One of the things I harp on here is Best Practices. When I make it a habit to engage in best practices in terms of both strategy selection and position management, I put myself in position to win more often.
Best Practices skews odds in my favor. It keeps me from swimming upstream against volatility currents. It keeps my risk lower. It helps with P/L consistency. And it helps me stick with trades that still have time to play out.
Selling Half is a position management best practice I employ most often when trading straight long calls and long puts. I like to sell half of my position when the value of the position has doubled. It can be very tempting to want to hold your entire position if it quickly runs up and you find yourself sitting on tremendous profits thanks to the leverage inherent in long options. And certainly, there are times when I wished I would’ve just sat on my hands as I watched a stock continue to fly higher. But for every one of those times I wish I had, there are easily five other times I’m glad I hadn’t.
You see, when a position doubles or triples (or more) in size, the open profits are nice — but they are distracting. What??? Hear me out…
We’re managing a portfolio of positions. For example, at this time we currently have 24 open positions. And I do my best to attempt to normalize the risk taken in each position such that the amount of money I might lose in any one position is relatively consistent across all positions (it is more art than science with naked options and options spreads). Out of necessity, each position starts out small.
When we have the good fortune of a long call or long put position really taking off in our favor, it skews the value of the position to be much larger than other positions in the portfolio. This isn’t really a bad thing and it is necessary in achieving big wins. But the effect on my psyche is that it tends to draw all my attention to it — to the detriment of the many other positions I need to be managing as well. And as the value of this winning position swells, I’ll often find myself dwelling on every move, watching every tick, and sweating every pullback. And I promise you nothing good comes from this. When I find myself in this mental rut, soon after I find myself making bad, emotional trading decisions. Fear and greed begin to dominate my motor skills. I’m no longer following a plan, instead I’m riding a wave of emotions — poison to a rational trader.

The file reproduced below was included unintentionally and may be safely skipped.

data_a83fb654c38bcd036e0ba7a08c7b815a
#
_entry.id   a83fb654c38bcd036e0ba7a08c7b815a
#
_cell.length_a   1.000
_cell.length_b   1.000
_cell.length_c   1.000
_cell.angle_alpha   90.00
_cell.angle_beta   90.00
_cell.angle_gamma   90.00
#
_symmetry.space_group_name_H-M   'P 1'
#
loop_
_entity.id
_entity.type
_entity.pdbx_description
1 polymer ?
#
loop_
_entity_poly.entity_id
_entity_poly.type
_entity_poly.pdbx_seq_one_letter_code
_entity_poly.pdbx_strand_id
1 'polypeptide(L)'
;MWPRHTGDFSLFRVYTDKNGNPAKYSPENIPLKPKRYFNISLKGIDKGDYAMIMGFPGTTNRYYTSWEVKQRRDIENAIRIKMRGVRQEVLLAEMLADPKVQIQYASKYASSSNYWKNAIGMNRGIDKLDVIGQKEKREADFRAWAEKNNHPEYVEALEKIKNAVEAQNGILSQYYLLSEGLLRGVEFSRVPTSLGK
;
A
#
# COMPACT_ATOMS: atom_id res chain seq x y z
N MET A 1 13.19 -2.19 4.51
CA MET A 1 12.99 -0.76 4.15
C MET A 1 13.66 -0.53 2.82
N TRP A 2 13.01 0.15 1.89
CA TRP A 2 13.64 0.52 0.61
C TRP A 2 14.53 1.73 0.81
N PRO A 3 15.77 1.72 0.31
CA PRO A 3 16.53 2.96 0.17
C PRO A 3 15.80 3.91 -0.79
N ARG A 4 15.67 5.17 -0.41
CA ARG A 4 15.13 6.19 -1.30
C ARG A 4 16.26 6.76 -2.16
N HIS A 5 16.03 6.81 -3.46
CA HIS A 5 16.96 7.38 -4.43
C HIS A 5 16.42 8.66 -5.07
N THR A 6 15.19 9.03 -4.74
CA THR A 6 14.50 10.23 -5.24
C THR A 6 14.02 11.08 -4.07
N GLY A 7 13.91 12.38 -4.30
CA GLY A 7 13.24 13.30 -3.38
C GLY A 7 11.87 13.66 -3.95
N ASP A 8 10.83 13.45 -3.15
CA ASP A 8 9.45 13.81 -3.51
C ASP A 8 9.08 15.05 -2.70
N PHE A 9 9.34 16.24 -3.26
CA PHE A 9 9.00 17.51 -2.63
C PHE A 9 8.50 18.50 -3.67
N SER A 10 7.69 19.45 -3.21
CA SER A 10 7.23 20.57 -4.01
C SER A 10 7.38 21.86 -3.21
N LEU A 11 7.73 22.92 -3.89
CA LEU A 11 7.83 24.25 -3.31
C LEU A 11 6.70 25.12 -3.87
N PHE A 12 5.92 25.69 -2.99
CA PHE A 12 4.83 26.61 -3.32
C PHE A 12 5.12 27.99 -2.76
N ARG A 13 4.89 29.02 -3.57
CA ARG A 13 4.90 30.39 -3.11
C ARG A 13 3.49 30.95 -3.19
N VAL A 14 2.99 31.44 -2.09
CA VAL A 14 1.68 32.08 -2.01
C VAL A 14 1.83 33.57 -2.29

I’d like to highlight a position I’m currently managing in Merck $MRK that is a great example of the Selling Half best practice and it’s benefits in action:
On February 11 (excuse the “2/1” typo on the chart), the All Star Charts team was bullish on $MRK. I liked the play too, and I greatly liked the very low volatility being priced into options at the time (the blue line at the bottom of the chart). So we got long July 82.50 calls that had seven months until expiration — giving us lots of time for a bullish move to play out.
Much to my satisfaction, $MRK started trading higher almost immediately and three weeks later, the calls we bought for $1.40 were then trading near $3.00. As is my Best Practice, I sold half of the calls at $2.80. But why would I take profits on this runaway freight train? Because I cannot predict the future.
On March 1, we still had nearly 5 months to go until expiration. That is a lot of time for literally anything to happen. And sure enough, we saw a wicked pullback in $MRK that saw it trade down from a high of nearly $84/share down to nearly $72/share — briefly flirting with a rising 200-day moving average that hadn’t been visited upon in several months. Had I still been sitting on my entire position, I would’ve been taken on quite at open equity ride — seeing all my open profits completely evaporate, and then some! And who knows what havoc that might’ve played on my mental state?
Instead, thanks to my Best Practice of Selling Half at a double, I was able to rest easy knowing that the contracts I sold paid me back all of my original risk capital. Worst case scenario then (as it is now) is that the remaining calls expire worthless leaving me with net zero gain. That’s a heck of a lot better than taking a loss! And because I was “playing with house money” during that epic pullback, I was able to ride it out and let the long term merits of the bullish trend we were riding play out.
Today, we’re still holding our remaining long July 82.50 calls and we’re in position to potentially ride this stock higher on another breakout to new all-time highs. There is still plenty of premium left in these calls, which represents pure profit to us. When we get into the month of July, we’ll reassess our position. If $MRK isn’t trading significantly above our 82.50 strike price then, we’ll close our calls for whatever we can get and book our profit. If $MRK is trading significantly higher, then we’ll treat our long calls like a long stock position and hold for as long as we can and look to exit on the break of any near-term support — again, booking our profit.
All of this is possible because my Best Practice of Selling Half kept me in the game. Had I not, there’s no telling what might’ve happened. Maybe I would’ve ended up making more money? Maybe I would’ve puked out at the lows for a loss. Either way, it’s highly likely it would’ve been unsettling and distracted me from making smart decisions with the rest of my portfolio too. No bueno.
Now before all you Captain Hindsight traders jump all over me for not selling more during the early parts of that selloff, just know that I cannot predict or control the future — and neither can you. I’d rather stick to my plan, manage my risk and position sizing, and let the chips fall where they may. This is another edge that plays out in my favor over the long run.
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